Critical videophiles and audiophiles are a tiny, tiny minority who wax vocal from time to time, but somehow fail to realize that the standards expressed are entirely unworkable for the average consumer. A trip through most Best Buys, Walmarts or other big box suppliers will demonstrate this conclusively, as most of the equipment affordable for the average consumer is woefully inadequate, introduces sonic and visual artifacting that would (and does) drive a purist nuts.

So yeah. And for the record, fresh milk tastes very different than the stuff your buy in the supermarket too. So does home-grown vegetables and fruit, meat and fresh-caught fish. But you pay a steep price (or grow your own and discount your time and effort spent) for that freshness and quality as opposed to the convenient of picking it up at the supermarket. Just sayin'...
post #64 of 107
Quote:
Originally Posted by monstrosity View Post

Yet you quote the BBC?!


A vulgar, propaganda spewing, socialist ideals emitting, nation suppressing, asshole of an institution.
Never trust the BBC.

David Attenborough's not bad though.
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post #65 of 107
Quote:
Originally Posted by zoetmb View Post

No...Curmudgeon had it right. While it's true that pirates would have killed the business if legit digital downloads didn't come along, what is killing the music business right now is the transition back to the single as the primary music "product". I don't have the numbers in front of me, but digital downloads are not even coming close to making up for the loss of CD album sales. In fact, even if Apple (and others) had charged $2 a track instead of a dollar, it STILL wouldn't have made up for those losses. (And manufacturing/distribution cost was the lowest cost in producing the product - general overhead, sales, marketing and artist advances are the highest costs.)

And unlike the 1950s and early 60s, where an artist would go into a studio and record 2-3 tracks in a single session, artists spend six months to a year on an album, working in multiple studios and with multiple producers and multiple mixing and mastering engineers/studios. Singles cannot sustain that kind of recording/production.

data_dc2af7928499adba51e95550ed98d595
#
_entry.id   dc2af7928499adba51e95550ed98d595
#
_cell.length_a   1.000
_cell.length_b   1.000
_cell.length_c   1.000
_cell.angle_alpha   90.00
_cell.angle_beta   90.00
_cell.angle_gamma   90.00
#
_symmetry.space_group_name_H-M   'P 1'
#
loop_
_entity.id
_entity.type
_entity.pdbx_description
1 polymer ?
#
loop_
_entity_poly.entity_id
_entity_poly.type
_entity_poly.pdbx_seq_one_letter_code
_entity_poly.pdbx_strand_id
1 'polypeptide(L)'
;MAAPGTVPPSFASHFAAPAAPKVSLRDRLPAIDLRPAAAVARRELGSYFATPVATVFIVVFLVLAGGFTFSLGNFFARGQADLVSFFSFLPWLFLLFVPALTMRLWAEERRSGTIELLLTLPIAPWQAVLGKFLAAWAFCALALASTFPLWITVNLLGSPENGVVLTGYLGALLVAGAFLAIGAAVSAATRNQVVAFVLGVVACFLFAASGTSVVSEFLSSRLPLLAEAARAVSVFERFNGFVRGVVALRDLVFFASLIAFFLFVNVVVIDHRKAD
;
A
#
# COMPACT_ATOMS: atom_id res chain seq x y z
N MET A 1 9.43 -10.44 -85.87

At the current rate of decline, which is about 20% a year, there won't be much of a music industry left in five years.

Is in fact the overhead. The entire music recording industry is built around the overhead - not the production and delivery. One of the issues here is that fact that the recording industry is losing control of the music. They cannot, as they did for so long, cherry-pick the music they wanted aired to drive sales where they wanted them.

Another issue is they built a lot of profit into production - CDs, as consumers discovered, are really cheap to produce in mass quantities, and with digital processing, the entire stream from studio to pressing has lost much of the cost overhead it once had. How artists produce the music varies widely from artist to artist and group to group. That was a very sweeping statement to make about studio time and not really reflective of reality across the board.

The problem with album sales is not that they are losing money on them but that they have not created a compelling argument with the average consumer FOR them. Usually the marketing captures one or more cuts that they choose to put out there and then are surprised that consumers only want those cuts. Album sales were higher when radio stations hit the FM band and played whole album sides, giving the attention to the whole of the music not just the cuts thought to be most popular or saleable. That dropped off when they returned programming to highlighted cuts with supporting music videos.
post #66 of 107
Rupert Murdoch became an 'American' to take over our media. Murdoch is a threat to Apple and all of us.
post #67 of 107
Rupert backing Apple to compete with his own Sky?
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post #68 of 107
Quote:
Originally Posted by kwatson View Post

Most audio/visual content these days is targeted at non-critical, non-savvy, casual and impatient consumers. While marketed as quality, the product is actually crap.